Select Page

The Military History Society of NSW lecture series for 2019 begins with Militaria from the Gallipoli Campaign presented by Gary Traynor,  a part time soldier, trained investigator and Assistant Curator in Military Heraldry and Technology at the Australian War Memorial.

As Australian Diggers clung desperately to the Gallipoli Peninsula between April and December 1915, necessity became the mother of invention. When they finally evacuated, a lot of battlefield refuse, relics and devices were naturally left behind. While the ‘Gallipoli inventions’ are famous, less is known about their ‘back story’, the human context and living conditions that gave rise to them. Life on ANZAC will be examined through a number of fascinating objects including firearms gathered during multiple visits to Gallipoli.


Gary has been actively involved in the preservation of militaria and research of military history for well over thirty years. He has 23 years’ experience with the New South Wales Police Force which provided investigative skills transferable to the battleground. He is also a former infantryman within the Australian Army Reserve, having served with both 4/3 RNSWR and UNSWR.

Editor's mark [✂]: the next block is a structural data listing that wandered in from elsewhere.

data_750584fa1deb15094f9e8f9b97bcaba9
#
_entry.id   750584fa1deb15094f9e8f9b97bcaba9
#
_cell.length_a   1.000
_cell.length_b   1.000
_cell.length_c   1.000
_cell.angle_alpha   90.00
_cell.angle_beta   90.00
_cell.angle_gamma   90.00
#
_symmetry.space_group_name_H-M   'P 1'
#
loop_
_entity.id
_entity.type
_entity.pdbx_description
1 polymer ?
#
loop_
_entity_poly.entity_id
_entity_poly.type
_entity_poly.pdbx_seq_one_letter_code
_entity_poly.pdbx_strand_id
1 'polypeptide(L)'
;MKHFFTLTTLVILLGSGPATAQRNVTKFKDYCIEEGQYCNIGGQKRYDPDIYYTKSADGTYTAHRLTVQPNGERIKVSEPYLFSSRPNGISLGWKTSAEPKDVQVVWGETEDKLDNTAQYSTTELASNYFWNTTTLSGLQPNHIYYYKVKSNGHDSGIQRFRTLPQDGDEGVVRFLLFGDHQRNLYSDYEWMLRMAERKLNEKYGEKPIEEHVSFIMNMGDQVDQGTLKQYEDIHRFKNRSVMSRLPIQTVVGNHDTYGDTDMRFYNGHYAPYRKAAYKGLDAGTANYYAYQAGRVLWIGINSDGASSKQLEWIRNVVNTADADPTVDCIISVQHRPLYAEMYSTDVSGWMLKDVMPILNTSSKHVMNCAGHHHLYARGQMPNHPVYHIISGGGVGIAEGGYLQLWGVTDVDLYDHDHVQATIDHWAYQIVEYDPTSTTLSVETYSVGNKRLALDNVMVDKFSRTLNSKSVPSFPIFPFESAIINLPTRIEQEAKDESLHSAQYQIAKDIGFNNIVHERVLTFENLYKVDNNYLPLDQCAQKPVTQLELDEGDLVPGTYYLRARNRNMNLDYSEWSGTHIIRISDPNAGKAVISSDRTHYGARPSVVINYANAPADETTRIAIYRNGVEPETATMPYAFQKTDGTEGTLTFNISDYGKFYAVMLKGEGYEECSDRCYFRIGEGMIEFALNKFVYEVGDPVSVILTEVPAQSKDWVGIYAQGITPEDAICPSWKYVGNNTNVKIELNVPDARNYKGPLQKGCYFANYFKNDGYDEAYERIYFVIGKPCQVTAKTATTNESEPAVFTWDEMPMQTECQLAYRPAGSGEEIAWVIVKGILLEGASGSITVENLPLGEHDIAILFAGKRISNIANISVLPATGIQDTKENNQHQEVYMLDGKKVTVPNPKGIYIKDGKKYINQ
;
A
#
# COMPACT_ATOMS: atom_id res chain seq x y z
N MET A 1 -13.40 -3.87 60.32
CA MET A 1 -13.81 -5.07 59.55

He has worked at the Australian War Memorial, starting off as a Volunteer Guide and working his way through the galleries, finally winning a contract as Assistant Curator in Military Heraldry and Technology. As such, he has handled many rare and valuable items preserved in our National Collection.

Gary has consulted for Foxtel’s The History Channel (Sir Tony Robinson’s Tour of Duty) where he performed in an “Antiques Roadshow” style role. He was also military advisor for the mini-series adaption of Bryce Courtney’s “Jessica” and theatrical productions on behalf of Legacy Australia. His literary work has been published in a number of historical journals including the Australian War Memorial’s WARTIME magazine, The Shrine’s REMEMBRANCE and INSIDE HISTORY magazine. Gary has also assisted in the Army History Unit’s publication “To Kokoda” and Wiley Publications’ “Kokoda for Dummies” by Dr Peter Williams. He is currently working on the “Kokoda Encyclopedia” with his wing man, Adrian Clack.

However he is perhaps best known as the founder of the ‘non-profit’ organisation MEDALS GONE MISSING which has been returning lost and stolen war medals back to the rightful family since 2008.

When:   Saturday 2 February 2019, 2:00-3:00pm
Where:  Goulburn Room, City of Sydney RSL, 565 George Street, Sydney, NSW
Cost:     Free, although a gold coin donation is appreciated. RSVP was in November, but please contact the organisers as places may still be available.
RSVP: 0418 671 582 or